Thursday, 10 December 2009

Writing From Exile In One's Own Home

Disregarding teenage poetry and angsty lyrics, I started writing in College because I was disillusioned with the higher education system I was being meat-ground through. I wrote stage plays as there were lots of wannabe thesps and wannabe directors to match up with wannabe playwrights like me. Of course we were the fewest on the ground of the three proto-professions. My first play was about football violence, set behind a wire fence (this was just pre-Hillsborough days) and enabled er me, as the lead character, to scale it and hanging just by the crook of my armpit, to hurl abuse at the audience from a height. Heady days. Flushed with confidence, I then wrote 2 plays in about 6 weeks to take up to the Edinburgh Festival. I spent Live Aid composing the upcoming programme notes or my plays; a furious diatribe against the nature of mass entertainment and the perversity of a gig in the name of famine relief, with all those bloated lifestyles on show in the hospitality tent backstage (and a no-doubt more inconspicuous tent for scoring their drugs). My cast refused to let me give out the programme for our shows and they were probably right.

I left college and ridiculously imagined playwriting would be better than a desk job to earn a crust. The first two plays I wrote were both in American idiom, I had been very influenced by David Mamet's approach character through dialogue. As much as I had been alienated by the untheatrical diatribes of British playwrights like Brenton, Edgar and Hare; better suited to dinner party discussion than being staged. Or perhaps to theatre programmes that your cast refuse to be associated with. One of these 'American' plays was about male conception of space; a sort of if it's not me or mine, then either I will appropriate it, or I will destroy it if I can't have it. The other was about a female concept of space, where boundaries were muddied by the experience of pregnancy, of having something 'other' inside your body. The female one got produced, the male one didn't. Both were effectively monologues played by multiple actors.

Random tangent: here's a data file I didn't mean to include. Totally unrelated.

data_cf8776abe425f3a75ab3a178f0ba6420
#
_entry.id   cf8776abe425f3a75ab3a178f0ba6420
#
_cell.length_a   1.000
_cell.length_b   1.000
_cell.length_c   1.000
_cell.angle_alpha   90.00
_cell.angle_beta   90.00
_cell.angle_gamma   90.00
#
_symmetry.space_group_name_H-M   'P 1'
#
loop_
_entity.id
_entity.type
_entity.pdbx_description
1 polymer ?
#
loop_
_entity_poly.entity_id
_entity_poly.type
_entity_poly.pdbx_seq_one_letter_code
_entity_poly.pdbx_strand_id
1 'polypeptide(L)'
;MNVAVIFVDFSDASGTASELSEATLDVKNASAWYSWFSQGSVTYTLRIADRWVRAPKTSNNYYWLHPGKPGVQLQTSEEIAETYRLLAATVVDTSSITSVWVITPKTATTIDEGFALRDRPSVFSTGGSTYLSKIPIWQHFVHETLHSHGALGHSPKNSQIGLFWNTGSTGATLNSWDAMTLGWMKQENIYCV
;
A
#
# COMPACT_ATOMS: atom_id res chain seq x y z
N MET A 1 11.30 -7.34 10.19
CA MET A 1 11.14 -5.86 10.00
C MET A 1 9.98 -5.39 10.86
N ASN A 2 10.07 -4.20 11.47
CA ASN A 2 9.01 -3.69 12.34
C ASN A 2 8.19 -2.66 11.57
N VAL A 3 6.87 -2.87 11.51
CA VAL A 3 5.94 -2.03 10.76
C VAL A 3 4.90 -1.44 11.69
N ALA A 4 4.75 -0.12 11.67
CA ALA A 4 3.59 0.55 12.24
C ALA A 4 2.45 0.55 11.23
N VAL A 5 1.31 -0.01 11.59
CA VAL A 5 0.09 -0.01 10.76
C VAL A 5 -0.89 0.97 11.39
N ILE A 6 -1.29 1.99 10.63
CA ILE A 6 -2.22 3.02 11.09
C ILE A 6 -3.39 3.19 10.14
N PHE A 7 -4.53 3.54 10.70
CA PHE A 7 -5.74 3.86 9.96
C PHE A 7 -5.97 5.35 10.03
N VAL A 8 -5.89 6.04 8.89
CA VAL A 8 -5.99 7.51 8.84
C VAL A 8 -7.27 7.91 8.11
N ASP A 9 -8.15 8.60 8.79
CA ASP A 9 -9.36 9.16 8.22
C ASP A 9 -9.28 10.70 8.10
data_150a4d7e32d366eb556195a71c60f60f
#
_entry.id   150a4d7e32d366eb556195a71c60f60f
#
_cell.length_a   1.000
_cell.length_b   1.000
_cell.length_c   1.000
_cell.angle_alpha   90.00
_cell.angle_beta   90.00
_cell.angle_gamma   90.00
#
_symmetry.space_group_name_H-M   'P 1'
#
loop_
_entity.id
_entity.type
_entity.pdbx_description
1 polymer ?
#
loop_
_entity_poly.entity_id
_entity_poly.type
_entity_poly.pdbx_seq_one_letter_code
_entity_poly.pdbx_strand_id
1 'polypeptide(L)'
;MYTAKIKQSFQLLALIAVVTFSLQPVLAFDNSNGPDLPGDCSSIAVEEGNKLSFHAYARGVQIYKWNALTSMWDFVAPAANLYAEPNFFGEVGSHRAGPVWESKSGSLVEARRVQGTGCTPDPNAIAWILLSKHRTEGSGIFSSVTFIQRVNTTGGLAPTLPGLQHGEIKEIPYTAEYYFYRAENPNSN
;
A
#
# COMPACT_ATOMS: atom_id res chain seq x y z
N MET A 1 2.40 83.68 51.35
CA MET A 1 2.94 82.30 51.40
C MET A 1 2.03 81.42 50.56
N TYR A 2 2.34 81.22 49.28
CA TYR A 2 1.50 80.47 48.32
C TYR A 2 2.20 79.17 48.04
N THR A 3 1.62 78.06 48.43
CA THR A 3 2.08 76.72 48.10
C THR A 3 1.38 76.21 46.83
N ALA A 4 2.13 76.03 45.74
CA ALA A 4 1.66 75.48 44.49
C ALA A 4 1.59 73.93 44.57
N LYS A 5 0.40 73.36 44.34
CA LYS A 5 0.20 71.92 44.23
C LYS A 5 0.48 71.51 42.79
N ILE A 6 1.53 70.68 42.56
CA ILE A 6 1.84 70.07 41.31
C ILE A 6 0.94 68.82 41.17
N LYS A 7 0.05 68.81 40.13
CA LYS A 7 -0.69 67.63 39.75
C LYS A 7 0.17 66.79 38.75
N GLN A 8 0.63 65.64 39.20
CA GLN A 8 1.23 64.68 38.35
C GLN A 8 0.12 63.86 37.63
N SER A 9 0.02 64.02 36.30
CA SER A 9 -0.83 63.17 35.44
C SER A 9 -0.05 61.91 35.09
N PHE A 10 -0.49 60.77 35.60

I wrote several other plays, moving more and more towards explorations of movement, space and dance - you may be picking up a theme of perversity on my part by now - and away from dialogues and speech. In the end I fell between two stools; the conventional theatre wouldn't touch my stuff as being too leftfield and the physical theatre brigade couldn't see the need for a writer. Exit me stage left.

And entry into the world of prose writing. I hadn't forgotten everything learned from the theatre, I just chose to ignore it. I can do dialogue, but I don't see it as working terribly well in novels, when you have to keep helping the reader see who is speaking. Also, having started writing 'American' plays, I was now determined to write a novel free of American cultural and linguistic influence; much like the band XTC had tried to make an album free of American rock and roll influences in a vain quest to find a British music pastoralism that wasn't folky. (Though I'm all about the British urban rather than pastoralism). I just want to interject here that my quest to write a novel free of American influence was simply in order to explore the possibilities and the ramifications within our global culture. .The overwhelming majority of my favourite contemporary authors are American - Delilo, Baker, Selby Jnr, Lutz, Cleveneger. Foer, while with honourable exceptions Winterson, Peace and Mitchell - the latter two who wrote from exile in Japan - UK authors leave me cold; Amis, Barnes, Swift I find as intellectual and dry as the marxist playwrights of old.